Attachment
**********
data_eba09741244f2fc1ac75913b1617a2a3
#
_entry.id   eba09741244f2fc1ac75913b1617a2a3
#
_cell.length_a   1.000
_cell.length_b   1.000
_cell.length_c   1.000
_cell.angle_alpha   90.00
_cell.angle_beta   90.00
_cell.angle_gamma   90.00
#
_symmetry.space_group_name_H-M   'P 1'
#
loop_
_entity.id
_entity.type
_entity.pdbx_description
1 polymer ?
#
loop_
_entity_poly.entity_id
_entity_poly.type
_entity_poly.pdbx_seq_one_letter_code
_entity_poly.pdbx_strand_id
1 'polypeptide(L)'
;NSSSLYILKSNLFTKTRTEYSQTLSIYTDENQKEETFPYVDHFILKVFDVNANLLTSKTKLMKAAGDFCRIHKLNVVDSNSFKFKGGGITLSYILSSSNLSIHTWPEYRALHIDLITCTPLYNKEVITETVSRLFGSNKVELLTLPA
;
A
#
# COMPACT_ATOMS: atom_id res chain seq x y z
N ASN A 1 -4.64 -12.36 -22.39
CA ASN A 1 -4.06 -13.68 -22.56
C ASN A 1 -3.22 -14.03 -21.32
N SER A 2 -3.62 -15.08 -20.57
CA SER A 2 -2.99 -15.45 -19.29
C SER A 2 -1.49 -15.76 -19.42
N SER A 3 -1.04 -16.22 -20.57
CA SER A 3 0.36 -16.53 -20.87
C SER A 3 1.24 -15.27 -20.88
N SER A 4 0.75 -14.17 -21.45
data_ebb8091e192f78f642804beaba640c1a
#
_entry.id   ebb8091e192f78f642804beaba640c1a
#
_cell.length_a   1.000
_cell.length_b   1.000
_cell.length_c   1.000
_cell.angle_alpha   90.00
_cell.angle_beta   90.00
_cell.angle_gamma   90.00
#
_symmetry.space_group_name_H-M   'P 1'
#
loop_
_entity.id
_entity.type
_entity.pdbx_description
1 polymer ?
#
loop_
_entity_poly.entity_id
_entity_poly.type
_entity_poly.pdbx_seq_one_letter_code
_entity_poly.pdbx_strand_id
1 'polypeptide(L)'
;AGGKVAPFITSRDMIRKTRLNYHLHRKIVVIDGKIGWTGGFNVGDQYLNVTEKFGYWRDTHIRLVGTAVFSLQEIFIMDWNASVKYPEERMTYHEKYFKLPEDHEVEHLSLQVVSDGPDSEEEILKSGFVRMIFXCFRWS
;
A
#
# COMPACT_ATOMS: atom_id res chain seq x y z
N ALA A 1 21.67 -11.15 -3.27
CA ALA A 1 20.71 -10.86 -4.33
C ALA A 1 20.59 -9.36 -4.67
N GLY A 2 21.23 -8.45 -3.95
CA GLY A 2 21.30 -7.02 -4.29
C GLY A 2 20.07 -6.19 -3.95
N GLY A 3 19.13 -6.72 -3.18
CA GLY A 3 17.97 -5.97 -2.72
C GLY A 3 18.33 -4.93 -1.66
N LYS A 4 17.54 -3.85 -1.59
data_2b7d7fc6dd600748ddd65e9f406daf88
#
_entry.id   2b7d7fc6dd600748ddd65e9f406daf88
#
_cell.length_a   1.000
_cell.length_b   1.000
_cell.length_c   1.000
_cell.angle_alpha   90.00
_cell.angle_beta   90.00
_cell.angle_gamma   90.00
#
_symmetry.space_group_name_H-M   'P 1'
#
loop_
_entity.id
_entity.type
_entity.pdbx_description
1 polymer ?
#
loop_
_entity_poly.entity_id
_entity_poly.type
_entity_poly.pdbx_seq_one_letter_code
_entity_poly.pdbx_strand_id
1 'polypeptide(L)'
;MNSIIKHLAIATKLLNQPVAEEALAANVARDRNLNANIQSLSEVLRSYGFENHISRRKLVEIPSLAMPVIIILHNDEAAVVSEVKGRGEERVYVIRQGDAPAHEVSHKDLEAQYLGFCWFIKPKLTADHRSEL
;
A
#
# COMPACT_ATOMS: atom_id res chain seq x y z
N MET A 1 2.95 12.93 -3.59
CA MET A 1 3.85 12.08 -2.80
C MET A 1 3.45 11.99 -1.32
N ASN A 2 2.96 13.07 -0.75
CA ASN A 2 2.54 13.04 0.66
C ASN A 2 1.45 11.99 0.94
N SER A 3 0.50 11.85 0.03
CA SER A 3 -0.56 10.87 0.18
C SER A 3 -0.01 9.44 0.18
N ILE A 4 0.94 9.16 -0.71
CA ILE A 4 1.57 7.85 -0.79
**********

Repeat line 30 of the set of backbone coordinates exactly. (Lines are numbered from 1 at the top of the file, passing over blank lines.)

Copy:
# COMPACT_ATOMS: atom_id res chain seq x y z